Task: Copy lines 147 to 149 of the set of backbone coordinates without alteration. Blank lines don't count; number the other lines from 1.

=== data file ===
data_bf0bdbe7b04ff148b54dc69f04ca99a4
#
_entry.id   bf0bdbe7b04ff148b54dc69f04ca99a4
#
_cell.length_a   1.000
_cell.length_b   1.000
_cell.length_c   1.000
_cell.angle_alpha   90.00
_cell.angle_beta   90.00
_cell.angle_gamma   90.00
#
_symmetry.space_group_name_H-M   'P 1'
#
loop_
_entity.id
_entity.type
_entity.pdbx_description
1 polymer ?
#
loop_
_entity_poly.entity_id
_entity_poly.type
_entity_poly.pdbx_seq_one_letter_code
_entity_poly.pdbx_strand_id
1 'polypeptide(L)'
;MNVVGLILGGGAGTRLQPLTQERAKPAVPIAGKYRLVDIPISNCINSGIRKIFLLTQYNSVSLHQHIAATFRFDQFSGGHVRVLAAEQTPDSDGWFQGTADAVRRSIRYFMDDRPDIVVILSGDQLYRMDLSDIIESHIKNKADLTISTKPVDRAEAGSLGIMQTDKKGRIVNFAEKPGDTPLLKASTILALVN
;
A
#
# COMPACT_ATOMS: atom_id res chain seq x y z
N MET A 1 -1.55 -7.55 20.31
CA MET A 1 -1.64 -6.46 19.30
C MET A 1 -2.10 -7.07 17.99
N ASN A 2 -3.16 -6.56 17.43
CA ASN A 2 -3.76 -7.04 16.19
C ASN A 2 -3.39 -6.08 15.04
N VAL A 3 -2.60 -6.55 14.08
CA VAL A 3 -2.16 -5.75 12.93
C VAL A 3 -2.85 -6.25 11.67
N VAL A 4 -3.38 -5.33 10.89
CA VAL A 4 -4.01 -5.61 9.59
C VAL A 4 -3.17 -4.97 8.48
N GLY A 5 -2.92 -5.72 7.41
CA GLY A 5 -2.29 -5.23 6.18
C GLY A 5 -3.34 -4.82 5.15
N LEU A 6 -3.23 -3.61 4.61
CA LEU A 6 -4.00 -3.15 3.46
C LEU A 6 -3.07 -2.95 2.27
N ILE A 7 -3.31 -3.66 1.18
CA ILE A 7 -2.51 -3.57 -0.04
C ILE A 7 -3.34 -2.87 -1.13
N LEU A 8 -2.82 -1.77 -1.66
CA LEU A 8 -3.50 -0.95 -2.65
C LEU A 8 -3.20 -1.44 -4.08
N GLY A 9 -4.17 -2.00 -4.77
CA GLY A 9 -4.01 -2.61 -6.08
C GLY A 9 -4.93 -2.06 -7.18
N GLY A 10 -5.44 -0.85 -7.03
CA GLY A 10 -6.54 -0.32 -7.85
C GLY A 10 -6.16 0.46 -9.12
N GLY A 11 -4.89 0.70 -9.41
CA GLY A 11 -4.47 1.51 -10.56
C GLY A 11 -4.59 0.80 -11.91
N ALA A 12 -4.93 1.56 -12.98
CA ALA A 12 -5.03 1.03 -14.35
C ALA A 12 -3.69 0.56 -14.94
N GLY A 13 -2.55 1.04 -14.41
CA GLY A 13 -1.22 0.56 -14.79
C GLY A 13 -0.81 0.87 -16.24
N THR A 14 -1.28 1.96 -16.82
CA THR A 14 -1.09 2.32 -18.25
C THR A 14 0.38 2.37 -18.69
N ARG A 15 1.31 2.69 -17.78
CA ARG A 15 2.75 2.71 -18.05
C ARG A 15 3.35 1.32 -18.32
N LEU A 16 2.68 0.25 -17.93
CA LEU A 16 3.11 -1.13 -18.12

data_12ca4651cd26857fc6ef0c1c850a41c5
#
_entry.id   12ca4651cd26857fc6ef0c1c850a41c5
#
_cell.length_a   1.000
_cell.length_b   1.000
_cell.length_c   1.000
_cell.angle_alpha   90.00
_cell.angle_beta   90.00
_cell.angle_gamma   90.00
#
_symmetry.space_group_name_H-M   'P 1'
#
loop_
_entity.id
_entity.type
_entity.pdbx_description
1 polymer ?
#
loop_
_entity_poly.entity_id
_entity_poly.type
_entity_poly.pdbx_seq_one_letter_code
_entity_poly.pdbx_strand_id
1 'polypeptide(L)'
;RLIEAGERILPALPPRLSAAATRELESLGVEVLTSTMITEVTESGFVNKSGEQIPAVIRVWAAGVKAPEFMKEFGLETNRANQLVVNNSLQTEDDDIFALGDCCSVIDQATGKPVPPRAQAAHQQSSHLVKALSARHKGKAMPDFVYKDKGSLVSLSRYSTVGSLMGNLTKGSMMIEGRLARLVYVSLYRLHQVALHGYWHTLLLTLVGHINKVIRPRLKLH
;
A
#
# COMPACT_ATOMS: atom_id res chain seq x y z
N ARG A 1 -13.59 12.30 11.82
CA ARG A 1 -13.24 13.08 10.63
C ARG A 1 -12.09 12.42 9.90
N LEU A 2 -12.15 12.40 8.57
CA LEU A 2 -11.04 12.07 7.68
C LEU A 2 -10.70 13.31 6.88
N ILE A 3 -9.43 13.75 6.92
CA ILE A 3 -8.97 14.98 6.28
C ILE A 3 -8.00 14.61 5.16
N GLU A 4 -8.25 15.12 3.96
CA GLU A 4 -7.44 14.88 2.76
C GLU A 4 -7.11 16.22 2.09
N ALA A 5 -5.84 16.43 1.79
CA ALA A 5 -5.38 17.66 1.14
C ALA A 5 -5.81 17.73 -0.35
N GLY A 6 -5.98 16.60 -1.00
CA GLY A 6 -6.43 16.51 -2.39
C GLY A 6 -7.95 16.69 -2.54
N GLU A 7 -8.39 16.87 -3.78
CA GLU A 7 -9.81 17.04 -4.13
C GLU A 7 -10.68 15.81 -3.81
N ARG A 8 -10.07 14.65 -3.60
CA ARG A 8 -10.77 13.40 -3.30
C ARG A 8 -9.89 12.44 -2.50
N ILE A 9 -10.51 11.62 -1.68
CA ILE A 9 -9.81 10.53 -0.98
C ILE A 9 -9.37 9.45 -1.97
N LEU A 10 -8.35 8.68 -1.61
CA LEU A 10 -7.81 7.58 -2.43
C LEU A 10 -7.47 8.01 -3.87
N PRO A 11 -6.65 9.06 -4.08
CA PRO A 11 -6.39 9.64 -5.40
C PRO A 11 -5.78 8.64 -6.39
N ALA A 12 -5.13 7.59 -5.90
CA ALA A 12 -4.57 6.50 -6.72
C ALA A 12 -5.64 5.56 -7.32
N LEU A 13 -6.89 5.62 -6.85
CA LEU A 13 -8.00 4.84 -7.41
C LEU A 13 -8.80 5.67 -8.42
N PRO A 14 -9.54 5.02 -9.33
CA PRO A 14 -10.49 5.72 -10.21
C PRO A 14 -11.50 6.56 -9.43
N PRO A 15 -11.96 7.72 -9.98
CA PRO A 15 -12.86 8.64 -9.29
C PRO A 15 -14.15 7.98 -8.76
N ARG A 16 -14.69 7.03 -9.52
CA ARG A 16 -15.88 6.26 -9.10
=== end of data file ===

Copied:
N PRO A 14 -9.54 5.02 -9.33
CA PRO A 14 -10.49 5.72 -10.21
C PRO A 14 -11.50 6.56 -9.43